Snow-Eyes – An novel by Stephanie A. Smith

Click-to-order-from-Amazon

Snow Eyes

Amarra Snow-Eyes

I loved the little touches that give the world more depth, such as the customs of the people which are revealed to us through Amarra’s life. The family relationships and conflicts are captivating, as is the detailed dream imagery. If you enjoy this book, there is another book set in the same world in which Amarra makes an appearance – “The Boy Who Was Thrown Away”

5.0 out of 5 stars
By J. Holscher (San Diego, California) – February 29, 2000
This review is from: Snow Eyes (Mass Market Paperback)
Reviewed at: Amazon.com Customer Review

kids book great for adults too

This was my favorite book in sixth grade. I checked it out from the library a dozen times. recently I saw it in a used book store and couldn’t imagine not owning it. It is a beatuifuly sad coming-of-age story about a gil who is forced to follow into her mother’s goddess footsteps. As an adult I see my stuggle though the teenage years in snow eyes. Something, I didn’t realize when I read it as a kid.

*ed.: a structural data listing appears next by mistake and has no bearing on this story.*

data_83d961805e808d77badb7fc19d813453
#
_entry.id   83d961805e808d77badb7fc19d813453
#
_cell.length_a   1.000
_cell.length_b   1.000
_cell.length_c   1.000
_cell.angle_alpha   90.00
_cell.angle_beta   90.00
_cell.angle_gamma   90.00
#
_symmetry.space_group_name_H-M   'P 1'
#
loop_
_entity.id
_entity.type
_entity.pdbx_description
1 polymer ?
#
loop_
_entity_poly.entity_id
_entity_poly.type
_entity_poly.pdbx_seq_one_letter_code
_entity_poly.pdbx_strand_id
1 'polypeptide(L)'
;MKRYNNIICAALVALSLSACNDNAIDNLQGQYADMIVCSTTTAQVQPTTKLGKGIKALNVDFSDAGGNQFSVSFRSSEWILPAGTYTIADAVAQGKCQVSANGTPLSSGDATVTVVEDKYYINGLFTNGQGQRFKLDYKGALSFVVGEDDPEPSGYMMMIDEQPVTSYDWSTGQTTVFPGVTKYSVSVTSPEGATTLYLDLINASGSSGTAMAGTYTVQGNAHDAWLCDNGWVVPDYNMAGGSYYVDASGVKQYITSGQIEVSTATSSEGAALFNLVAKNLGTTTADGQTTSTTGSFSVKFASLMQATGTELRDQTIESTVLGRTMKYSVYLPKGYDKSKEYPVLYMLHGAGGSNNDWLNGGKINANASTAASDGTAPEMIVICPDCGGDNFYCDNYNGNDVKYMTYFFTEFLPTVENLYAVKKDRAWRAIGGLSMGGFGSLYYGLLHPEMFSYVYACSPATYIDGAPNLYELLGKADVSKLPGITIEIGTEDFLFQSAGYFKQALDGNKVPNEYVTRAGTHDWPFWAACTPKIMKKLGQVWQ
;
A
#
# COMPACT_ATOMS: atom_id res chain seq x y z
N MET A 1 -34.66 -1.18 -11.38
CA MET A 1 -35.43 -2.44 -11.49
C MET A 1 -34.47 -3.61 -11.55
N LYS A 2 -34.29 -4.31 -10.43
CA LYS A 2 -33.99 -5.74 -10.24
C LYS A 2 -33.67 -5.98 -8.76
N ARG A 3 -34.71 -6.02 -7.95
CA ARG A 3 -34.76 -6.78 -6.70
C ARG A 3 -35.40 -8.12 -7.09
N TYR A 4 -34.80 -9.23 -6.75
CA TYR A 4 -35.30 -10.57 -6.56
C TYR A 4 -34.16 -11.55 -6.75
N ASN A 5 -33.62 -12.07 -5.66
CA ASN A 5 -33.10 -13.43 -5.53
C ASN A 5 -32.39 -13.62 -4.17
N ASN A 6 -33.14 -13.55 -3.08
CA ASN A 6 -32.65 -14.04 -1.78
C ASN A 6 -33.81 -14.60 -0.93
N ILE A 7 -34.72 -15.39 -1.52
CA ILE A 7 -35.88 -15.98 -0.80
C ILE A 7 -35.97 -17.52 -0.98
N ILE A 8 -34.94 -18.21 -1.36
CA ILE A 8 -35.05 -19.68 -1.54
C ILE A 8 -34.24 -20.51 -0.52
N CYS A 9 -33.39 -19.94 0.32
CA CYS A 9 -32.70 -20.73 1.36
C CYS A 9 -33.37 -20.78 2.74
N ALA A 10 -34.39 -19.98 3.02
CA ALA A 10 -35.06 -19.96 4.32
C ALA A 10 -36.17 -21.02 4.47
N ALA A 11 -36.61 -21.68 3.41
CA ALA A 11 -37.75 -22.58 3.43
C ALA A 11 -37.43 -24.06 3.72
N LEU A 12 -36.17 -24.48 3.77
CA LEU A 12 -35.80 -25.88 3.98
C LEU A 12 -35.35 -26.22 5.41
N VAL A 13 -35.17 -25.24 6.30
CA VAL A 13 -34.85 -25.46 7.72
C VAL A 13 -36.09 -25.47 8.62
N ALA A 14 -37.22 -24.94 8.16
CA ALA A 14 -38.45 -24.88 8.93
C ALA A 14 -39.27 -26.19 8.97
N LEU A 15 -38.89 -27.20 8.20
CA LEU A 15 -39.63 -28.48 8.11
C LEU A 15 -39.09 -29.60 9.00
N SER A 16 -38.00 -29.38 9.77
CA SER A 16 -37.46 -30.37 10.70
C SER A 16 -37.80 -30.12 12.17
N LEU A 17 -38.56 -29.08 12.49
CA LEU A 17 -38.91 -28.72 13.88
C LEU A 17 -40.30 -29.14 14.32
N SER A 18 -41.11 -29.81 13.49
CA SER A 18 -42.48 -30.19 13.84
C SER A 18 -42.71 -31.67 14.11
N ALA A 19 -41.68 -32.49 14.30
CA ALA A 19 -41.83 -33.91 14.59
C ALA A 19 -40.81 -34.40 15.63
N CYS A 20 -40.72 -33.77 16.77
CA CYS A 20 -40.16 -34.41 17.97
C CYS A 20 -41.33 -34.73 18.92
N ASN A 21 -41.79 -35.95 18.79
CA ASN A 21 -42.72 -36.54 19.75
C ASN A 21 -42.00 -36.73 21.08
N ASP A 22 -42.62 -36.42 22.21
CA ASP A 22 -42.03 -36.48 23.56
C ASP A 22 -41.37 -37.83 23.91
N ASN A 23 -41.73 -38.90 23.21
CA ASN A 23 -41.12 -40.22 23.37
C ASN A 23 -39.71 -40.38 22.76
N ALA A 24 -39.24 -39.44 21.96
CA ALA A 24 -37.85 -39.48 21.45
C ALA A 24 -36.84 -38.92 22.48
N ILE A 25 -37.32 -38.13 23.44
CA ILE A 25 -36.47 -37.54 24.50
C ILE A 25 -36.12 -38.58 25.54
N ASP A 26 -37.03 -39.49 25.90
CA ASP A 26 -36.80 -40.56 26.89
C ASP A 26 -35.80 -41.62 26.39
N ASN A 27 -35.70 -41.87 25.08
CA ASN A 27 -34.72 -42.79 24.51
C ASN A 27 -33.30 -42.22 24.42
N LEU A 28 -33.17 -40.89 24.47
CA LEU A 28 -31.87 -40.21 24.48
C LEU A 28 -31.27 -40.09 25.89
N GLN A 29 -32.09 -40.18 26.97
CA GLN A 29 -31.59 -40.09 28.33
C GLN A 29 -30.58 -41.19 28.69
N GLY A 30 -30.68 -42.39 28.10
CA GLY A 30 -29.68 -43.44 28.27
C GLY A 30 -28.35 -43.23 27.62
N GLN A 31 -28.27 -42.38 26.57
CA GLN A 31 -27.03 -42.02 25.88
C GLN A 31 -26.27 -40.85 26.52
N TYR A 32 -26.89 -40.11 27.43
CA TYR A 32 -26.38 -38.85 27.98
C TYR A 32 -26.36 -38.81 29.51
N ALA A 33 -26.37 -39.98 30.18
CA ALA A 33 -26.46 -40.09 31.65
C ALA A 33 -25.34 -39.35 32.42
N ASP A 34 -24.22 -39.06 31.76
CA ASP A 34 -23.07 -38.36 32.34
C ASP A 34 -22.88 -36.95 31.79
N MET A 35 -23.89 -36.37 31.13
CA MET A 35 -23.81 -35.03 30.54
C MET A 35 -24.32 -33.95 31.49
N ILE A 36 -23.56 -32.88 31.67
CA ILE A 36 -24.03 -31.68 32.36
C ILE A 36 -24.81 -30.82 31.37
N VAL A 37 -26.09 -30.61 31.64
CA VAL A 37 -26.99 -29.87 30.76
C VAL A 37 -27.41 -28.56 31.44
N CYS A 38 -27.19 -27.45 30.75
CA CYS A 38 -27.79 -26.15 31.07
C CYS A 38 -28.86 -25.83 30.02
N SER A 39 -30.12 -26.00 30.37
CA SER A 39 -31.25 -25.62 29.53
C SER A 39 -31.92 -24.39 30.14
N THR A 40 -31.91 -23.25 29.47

4.0 out of 5 stars
By J. L.. “Jackie” (Portland, OR) – September 22, 1999
This review is from: Snow Eyes (Library Binding)
Reviewed at: Amazon.com Customer Review

I recently re-read this little novel

Like others here, I recently re-read this little novel after remembering having enjoyed it as a young person. I hoped that (unlike some awesomely bad 1980’s films) it would still prove to be as captivating now. In many ways it was.

The story is quite simple and almost sparse. Yet, the author has a true gift for lovely and memorable imagery. Only a few things bothered me. The first was when the protagonist first views the murals on the nidules that represent the Lake Mother. I thought the choices of color, and the phrases underneath, to be slightly ambiguous; I had hope that more on that would be explained later, but it wasn’t.

The other was that the ending seemed quite abrupt, and it felt like a few loose ends could’ve been tied up a little more pleasingly. (I actually had to go back and read the last few pages to remember exactly how it did end. Must not have been too memorable. Or perhaps I was very tired. 🙂 )

Overall, a book I highly recommend to a young or grown adult as an intriguing, smooth-reading novel.

4.0 out of 5 stars
By Anjalique – Feb 15, 2013
This review is from: Snow Eyes
Reviewed at: Amazon.com Customer Review

Just reread this old favorite of mine